EU money is valuable, of course, and many UK scientists have seen their research benefit from it. But by far the most important effect of the Framework/Horizon programmes has been their impact on the UK’s scientific community.

Over one third of postgraduate researchers and nearly one in five academic researchers, many at senior levels, are now from the EU. The UK’s diverse, vibrant, collaborative and extraordinarily successful research community is attributable, in large part, to the vision and ambition of the EU Horizon programmes.

A looming threat to UK science

The UK left the EU at the beginning of 2020 and is now in a transition period during which it must negotiate a new relationship with the 27 remaining EU nations. For the future of UK science, it’s essential that the country retains full access to Horizon Europe funding and maintains the network of collaborative links that has grown since the programme’s inception.

EU flag and stethoscope
Collaborative science can save lives.
Shutterstock

That can be achieved through associate membership of the Horizon programme. Membership of Horizon Europe would allow UK scientists to continue to have full access to the collaborative grants and networks supported by the programme. Several non-EU countries, including Norway, Switzerland and Israel, already hold such membership. Yet, despite consistent warnings from the UK’s most eminent scientists, the government seems reluctant to grasp this opportunity.

The reluctance does not appear to be rooted in any antipathy towards science. Indeed, in the last budget, Chancellor Rishi Sunak pledged to significantly increase public funding for research and development, to reach 0.8% of GDP by 2024/25. But access to collaboration is also essential, as we’ve already seen so clearly in 2020. Science flourishes in an environment of free exchange of ideas and people.

The UK’s Global Talent Visa, adopted after sustained pressure from leading scientists, is a good starting point, providing fast and affordable access to talented scientists with a recognised source of funding, such as Horizon 2020.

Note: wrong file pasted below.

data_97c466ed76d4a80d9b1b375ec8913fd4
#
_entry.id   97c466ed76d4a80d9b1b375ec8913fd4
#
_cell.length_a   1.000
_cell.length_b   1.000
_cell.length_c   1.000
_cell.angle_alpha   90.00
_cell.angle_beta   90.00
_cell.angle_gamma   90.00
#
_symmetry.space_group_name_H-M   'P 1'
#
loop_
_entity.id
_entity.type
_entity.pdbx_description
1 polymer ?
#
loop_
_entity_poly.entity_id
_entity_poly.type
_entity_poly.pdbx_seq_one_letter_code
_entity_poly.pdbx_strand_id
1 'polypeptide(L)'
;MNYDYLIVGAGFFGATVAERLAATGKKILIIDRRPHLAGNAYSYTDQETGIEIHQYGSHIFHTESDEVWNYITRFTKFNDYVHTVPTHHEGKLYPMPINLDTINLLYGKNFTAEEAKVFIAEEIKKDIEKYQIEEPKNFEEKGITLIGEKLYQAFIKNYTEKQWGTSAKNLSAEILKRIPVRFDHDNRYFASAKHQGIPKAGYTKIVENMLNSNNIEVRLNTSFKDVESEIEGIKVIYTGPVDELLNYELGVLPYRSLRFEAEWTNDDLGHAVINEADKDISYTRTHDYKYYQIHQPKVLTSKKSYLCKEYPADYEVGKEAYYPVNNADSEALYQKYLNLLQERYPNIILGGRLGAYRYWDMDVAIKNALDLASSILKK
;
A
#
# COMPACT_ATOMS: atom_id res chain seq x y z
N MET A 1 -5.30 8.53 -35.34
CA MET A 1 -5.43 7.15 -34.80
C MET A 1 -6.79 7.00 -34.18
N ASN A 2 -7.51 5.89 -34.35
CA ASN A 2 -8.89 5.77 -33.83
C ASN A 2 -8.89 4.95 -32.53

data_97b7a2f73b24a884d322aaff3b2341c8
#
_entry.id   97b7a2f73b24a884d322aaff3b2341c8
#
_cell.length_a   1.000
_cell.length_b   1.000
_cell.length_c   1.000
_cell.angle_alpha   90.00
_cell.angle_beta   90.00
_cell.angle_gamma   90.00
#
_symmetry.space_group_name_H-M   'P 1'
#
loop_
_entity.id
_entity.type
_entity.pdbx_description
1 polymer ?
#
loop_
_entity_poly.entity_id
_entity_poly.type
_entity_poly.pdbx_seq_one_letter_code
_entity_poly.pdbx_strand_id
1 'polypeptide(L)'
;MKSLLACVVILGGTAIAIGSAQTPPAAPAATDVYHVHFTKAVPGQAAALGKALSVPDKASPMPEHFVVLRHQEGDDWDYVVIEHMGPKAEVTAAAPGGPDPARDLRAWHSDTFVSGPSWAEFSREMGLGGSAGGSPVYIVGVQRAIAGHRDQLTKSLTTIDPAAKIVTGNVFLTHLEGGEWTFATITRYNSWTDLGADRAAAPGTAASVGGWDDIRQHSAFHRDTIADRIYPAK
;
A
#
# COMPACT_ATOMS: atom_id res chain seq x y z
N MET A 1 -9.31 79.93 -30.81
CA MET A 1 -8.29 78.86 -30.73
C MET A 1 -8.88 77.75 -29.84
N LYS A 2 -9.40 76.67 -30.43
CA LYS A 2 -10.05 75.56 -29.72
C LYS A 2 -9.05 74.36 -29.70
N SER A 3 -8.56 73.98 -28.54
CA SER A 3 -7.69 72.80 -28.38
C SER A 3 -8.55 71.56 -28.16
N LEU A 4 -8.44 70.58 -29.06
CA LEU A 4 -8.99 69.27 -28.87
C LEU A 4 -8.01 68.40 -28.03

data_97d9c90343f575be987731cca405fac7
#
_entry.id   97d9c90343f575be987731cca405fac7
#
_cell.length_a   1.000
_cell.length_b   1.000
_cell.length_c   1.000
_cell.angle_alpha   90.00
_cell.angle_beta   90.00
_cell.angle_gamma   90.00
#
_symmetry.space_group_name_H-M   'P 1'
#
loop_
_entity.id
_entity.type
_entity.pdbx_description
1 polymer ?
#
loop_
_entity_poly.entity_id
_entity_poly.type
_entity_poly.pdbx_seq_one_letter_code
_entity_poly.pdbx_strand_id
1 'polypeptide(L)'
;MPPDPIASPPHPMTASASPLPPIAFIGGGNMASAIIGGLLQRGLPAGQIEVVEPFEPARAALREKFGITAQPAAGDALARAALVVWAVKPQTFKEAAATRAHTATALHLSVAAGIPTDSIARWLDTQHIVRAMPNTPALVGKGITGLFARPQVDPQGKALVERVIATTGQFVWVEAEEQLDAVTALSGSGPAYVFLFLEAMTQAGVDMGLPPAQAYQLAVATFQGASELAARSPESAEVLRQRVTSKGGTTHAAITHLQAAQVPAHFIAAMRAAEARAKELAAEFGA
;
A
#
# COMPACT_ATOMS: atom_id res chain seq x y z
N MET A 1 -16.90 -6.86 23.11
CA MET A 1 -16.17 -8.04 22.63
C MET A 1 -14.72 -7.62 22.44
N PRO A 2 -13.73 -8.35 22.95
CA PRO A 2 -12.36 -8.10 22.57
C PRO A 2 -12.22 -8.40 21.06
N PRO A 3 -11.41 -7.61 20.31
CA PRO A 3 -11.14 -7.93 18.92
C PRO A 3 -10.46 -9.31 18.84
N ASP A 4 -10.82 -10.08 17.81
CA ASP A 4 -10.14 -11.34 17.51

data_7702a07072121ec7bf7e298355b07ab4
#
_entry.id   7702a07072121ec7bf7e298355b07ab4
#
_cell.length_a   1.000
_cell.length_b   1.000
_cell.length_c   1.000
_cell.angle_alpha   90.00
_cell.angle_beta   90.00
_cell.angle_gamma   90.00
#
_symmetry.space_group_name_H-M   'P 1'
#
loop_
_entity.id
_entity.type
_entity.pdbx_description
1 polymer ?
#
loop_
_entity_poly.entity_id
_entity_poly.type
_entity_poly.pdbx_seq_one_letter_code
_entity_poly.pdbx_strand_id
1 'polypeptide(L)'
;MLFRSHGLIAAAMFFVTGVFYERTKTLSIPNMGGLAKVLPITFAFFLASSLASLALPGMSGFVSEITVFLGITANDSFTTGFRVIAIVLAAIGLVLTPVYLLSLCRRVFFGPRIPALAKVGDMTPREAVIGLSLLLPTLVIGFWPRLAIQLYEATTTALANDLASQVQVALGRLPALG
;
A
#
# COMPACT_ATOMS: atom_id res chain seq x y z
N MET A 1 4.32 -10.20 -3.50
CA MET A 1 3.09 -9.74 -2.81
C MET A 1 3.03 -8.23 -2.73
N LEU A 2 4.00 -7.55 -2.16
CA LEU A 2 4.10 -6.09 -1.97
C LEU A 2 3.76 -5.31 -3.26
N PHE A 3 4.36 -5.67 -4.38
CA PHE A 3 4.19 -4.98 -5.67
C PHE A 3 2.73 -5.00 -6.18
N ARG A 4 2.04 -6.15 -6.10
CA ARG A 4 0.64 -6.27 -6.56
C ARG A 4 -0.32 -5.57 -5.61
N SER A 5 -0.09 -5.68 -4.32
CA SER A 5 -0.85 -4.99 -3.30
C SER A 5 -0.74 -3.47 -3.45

But on its own, this is not enough. Time is running out, and so we call on the government to move beyond warm words and make a firm and binding commitment to negotiate associate membership of Horizon Europe. This requires setting aside, in the science budget, a sum of money to cover membership, probably around €2.6 billion per year.

This seems a lot, but most will be recovered in collaborative grants to UK scientists, leaving a residual amount to cover administration and what can be regarded as a membership fee. The residual amount is subject to negotiation, but with goodwill on both sides, agreement should not be hard to reach. The benefits to both sides of continued collaboration are priceless.

Leaving the EU should not mean the UK must sever its connections to a European network of scientists and collaborative links, on which UK science thrives. As science underpins the UK’s healthcare and economy, it is in everyone’s interest to keep those collaborations going. Failure to reach such an agreement will be most rapidly felt by patients awaiting the outcome of, or participating in, international drug discovery work and clinical trials. Simply put, failure to act will cost lives.

We can’t tackle the huge global challenges we face in isolation – scientists must be able to work together across borders.

What do you think?